All posts by Eric Hart

Making indie film props

Lost in Schlock is a blog by Tim Shrum, who creates  props, monsters, and costumes for super low-budget films. The site has been around for awhile, and is chock full of tutorials and guides for all manner of objects. It is geared to the DIY crowd, so almost any prop shop can pull off the projects. I found some great tutorials on how to make Monster Mud, low budget fake heads, and molded gelatin prosthetics. I also found this old video with Leonard Nimoy about making spaceship models out of junk, which I swear I saw as a kid.

Ross MacDonald

The Book of Secrets from National Treasure, made by Ross MacDonald
The Book of Secrets from National Treasure, made by Ross MacDonald

I came across the props portfolio for Ross MacDonald. He has done paper props for films such as National Treasure, Mr. Brooks, and Seabiscuit. His portfolio is not only well-illustrated, but contains a lot of information about how he went about creating his props. If you ever think you are over-researching your props, chances are, you haven’t been as obsessive as Mr. MacDonald. Have you ever submitted a Freedom of Information Act to obtain an FBI file from the Lincoln assassination to replicate John Wilkes Booth’s diary? Probably not.

A tour of the Mythbusters Shop

I’m not the only props person who is enthralled with Mythbusters. Working there would be a dream come true. There is a video on YouTube of Jamie giving a tour of their shop. It’s an amazing space, the kind every props artisan wishes they had. Unfortunately, most of us don’t have an entire warehouse to fill with tools, materials, found objects, and miscellaneous parts. Still, it’s a great video to watch, showing how they organize all the various bits they’ve accumulated over the years, and the challenges of keeping order in such a large shop.

Mythbusters: Behind the scenes tour, part 1

Mythbusters: Behind the scenes tour, part 2

Props on Paper

John sent me a link to his Props on Paper site. John is the head of props at the Grand Theatre in London, Ontario. He has a large number of paper props he has produced from over a dozen shows.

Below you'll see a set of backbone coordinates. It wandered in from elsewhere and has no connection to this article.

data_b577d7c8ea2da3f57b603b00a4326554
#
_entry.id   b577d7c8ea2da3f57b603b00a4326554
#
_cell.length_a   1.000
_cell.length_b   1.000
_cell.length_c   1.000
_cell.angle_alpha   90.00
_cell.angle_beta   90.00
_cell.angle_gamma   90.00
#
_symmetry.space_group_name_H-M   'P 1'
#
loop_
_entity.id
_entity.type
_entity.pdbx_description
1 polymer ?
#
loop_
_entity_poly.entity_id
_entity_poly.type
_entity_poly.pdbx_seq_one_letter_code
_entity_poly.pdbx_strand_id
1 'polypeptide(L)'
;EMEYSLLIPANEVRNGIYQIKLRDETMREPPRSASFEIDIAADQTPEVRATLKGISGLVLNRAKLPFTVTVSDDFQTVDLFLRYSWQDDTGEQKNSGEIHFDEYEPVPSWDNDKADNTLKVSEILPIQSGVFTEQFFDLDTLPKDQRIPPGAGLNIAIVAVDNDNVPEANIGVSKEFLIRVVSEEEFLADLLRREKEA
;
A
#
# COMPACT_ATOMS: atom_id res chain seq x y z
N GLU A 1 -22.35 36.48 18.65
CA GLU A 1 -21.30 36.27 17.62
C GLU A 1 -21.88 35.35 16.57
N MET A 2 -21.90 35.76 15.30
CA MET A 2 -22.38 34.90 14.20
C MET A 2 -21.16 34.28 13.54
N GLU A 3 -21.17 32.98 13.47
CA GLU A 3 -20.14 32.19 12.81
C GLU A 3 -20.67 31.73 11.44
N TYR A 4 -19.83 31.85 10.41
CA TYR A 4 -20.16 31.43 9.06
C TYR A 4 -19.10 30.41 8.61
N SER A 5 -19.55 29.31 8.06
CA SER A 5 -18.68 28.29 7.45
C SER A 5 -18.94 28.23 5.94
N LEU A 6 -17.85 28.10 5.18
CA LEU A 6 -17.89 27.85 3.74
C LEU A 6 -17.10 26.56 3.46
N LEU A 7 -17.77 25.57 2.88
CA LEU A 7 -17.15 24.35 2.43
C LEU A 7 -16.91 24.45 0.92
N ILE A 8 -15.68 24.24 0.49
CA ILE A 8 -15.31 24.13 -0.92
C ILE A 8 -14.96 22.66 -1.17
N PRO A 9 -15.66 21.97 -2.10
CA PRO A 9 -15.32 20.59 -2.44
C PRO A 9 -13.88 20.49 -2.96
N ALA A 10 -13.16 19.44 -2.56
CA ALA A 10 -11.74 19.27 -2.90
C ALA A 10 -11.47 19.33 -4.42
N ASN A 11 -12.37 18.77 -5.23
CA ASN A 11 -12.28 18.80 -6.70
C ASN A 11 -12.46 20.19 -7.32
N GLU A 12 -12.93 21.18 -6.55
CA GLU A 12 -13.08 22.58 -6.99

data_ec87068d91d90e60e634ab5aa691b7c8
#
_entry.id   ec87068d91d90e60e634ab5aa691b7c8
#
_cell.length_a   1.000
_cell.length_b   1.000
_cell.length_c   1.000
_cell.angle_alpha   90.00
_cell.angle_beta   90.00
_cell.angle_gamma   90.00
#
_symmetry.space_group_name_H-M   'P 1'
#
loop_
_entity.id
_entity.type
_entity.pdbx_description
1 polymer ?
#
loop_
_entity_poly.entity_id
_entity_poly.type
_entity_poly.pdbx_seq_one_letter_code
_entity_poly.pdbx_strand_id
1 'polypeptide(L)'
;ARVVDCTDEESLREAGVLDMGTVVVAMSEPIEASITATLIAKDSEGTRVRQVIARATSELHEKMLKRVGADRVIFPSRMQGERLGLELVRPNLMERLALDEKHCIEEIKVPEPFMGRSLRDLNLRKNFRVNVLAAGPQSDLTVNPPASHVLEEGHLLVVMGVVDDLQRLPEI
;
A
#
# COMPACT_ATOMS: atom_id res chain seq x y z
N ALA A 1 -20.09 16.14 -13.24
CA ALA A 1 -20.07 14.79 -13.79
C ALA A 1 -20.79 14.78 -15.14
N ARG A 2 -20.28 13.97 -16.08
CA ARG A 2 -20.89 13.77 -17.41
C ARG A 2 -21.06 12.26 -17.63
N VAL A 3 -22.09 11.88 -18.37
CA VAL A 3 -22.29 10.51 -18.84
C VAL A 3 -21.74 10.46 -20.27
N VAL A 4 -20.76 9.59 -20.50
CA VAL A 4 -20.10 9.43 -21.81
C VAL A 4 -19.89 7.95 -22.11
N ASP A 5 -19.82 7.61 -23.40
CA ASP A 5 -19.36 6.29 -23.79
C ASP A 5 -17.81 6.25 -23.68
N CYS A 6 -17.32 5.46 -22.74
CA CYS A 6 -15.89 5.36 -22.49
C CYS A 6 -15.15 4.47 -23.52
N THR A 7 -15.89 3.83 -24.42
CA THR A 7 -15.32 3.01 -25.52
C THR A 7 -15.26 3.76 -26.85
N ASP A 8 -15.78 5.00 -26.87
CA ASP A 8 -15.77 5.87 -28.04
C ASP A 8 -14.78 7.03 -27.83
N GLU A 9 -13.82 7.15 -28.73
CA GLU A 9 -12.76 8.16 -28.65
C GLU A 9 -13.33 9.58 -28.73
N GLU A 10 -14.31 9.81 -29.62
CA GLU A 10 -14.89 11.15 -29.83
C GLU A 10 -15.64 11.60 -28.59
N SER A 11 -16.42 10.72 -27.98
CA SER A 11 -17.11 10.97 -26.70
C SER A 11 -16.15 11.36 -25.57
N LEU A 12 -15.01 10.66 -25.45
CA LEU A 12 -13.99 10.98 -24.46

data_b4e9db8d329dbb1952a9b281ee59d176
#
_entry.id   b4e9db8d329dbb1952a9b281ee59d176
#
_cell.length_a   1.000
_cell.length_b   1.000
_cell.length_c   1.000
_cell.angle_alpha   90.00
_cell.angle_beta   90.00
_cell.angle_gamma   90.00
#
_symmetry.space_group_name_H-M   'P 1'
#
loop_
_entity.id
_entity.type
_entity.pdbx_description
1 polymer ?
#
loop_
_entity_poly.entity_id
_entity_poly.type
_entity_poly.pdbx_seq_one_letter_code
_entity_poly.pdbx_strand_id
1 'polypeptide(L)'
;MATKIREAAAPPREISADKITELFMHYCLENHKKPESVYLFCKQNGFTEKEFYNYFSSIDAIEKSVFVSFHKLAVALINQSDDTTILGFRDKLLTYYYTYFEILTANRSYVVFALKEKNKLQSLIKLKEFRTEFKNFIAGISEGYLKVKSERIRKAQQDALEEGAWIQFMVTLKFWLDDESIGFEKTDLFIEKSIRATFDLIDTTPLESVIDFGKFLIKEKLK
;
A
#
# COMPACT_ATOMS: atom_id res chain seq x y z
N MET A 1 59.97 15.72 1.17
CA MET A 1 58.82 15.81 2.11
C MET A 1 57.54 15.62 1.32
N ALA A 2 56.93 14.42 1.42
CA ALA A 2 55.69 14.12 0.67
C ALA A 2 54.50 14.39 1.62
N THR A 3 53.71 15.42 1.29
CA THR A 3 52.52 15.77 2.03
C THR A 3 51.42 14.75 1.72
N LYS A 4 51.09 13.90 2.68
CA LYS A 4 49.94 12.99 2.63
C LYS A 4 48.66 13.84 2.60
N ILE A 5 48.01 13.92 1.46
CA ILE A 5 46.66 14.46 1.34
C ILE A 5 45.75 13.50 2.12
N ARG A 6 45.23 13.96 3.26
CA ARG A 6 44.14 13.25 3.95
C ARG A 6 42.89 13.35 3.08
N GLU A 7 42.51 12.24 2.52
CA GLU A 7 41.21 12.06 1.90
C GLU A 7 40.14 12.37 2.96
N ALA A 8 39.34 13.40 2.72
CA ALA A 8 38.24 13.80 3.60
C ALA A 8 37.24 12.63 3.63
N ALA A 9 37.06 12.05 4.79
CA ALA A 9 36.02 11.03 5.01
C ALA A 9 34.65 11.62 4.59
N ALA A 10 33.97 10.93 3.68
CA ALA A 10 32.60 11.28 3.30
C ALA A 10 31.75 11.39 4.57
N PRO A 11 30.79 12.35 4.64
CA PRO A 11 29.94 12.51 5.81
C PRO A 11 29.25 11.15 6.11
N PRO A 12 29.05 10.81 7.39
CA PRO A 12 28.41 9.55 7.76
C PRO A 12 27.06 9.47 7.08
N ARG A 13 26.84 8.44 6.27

There are a number of other sites which have collections of downloadable paper props. You don’t necessarily need to search for theatre props; there are large communities of replica prop makers and role-playing game prop makers with all manner of documents available online.

The H.P. Lovecraft Historical Society has a number of replica paper props from the early twentieth century, such as telegrams, drivers licenses, and library cards. They also have a nice section on making paper props.

P.I. Vintage has a lot of photographs from their Spy and Private-Eye Museum. Some are too small to be useful, but clicking through will find you many gems.

The Propnomicon blog has a number of posts on paper props.

A great source for researching vintage ephemera is eBay. Though it can be hit or miss, it’s one of the few sites where hundreds of people are uploading photographs of actual historic relics. You can search for your specific prop need, or search for “vintage ephemera“, or browse the Collectibles category.

You can also find a large number of actual historical documents online, which you can adapt for your use. For example, say you’re dressing a New York City apartment building, and want some realistic documents hanging in the lobby.

Continue reading Props on Paper

Shakespeare’s Movables

Over at the Popular Woodworking blog, Megan Fitzpatrick has an interesting post about joint stools in Shakespeare.

I’ve been reading a bit of Shakespeare lately (everyone should have a hobby, no?), and in several of his plays, the term “joint stool” appears, often in the service of a taunt. That’s piqued my interest in “moveables,” that is, early modern stuff such as furniture that shows up in the plays of Shakespeare and his contemporaries. (I’m hoping there’s a dissertation somewhere therein.)

I’m sure there’s a dissertation there; maybe there already is one. We seldom think of props in a scholarly manner; most of us work in props because we like building and/or searching for things. We know props are more than objects; they describe the characters, and add detail to the world on stage.

Perhaps the most popular book which delves more into the “why” of props, rather than the “how”, is The Stage Life of Props, by Andrew Sofer. I’ll admit it; I’ve only read small parts of it. I’ll have to find time for it before this year’s SETC Theater Symposium in April. The symposium is focusing entirely on props, and Mr. Sofer is one of the keynote speakers.

I’ll be presenting a paper called, “Devising a Mental Process for Approaching a Prop”. It should be interesting to hear the other papers. Be sure to check back here in April for my coverage of the Symposium.